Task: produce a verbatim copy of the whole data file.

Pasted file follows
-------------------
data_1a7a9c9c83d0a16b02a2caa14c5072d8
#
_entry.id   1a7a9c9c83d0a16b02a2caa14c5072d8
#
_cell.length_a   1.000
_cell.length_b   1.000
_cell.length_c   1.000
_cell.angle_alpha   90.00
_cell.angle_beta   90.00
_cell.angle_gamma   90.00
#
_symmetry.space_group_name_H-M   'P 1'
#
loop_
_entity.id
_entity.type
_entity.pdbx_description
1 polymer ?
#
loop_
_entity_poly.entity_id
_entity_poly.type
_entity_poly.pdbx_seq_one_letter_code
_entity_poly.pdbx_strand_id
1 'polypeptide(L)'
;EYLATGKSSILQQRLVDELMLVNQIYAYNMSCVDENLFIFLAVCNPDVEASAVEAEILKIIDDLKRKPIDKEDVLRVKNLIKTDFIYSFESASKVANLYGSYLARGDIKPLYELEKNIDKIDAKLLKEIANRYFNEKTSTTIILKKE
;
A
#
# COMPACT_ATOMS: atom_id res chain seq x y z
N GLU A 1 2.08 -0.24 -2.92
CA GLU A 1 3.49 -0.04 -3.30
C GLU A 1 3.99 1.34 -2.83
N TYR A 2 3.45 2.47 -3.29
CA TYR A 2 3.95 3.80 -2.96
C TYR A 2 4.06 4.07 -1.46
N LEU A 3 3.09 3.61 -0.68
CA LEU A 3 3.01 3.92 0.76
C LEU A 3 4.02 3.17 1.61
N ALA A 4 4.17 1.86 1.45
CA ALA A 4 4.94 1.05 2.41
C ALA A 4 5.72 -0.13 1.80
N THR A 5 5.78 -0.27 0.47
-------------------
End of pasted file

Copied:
data_1a7a9c9c83d0a16b02a2caa14c5072d8
#
_entry.id   1a7a9c9c83d0a16b02a2caa14c5072d8
#
_cell.length_a   1.000
_cell.length_b   1.000
_cell.length_c   1.000
_cell.angle_alpha   90.00
_cell.angle_beta   90.00
_cell.angle_gamma   90.00
#
_symmetry.space_group_name_H-M   'P 1'
#
loop_
_entity.id
_entity.type
_entity.pdbx_description
1 polymer ?
#
loop_
_entity_poly.entity_id
_entity_poly.type
_entity_poly.pdbx_seq_one_letter_code
_entity_poly.pdbx_strand_id
1 'polypeptide(L)'
;EYLATGKSSILQQRLVDELMLVNQIYAYNMSCVDENLFIFLAVCNPDVEASAVEAEILKIIDDLKRKPIDKEDVLRVKNLIKTDFIYSFESASKVANLYGSYLARGDIKPLYELEKNIDKIDAKLLKEIANRYFNEKTSTTIILKKE
;
A
#
# COMPACT_ATOMS: atom_id res chain seq x y z
N GLU A 1 2.08 -0.24 -2.92
CA GLU A 1 3.49 -0.04 -3.30
C GLU A 1 3.99 1.34 -2.83
N TYR A 2 3.45 2.47 -3.29
CA TYR A 2 3.95 3.80 -2.96
C TYR A 2 4.06 4.07 -1.46
N LEU A 3 3.09 3.61 -0.68
CA LEU A 3 3.01 3.92 0.76
C LEU A 3 4.02 3.17 1.61
N ALA A 4 4.17 1.86 1.45
CA ALA A 4 4.94 1.05 2.41
C ALA A 4 5.72 -0.13 1.80
N THR A 5 5.78 -0.27 0.47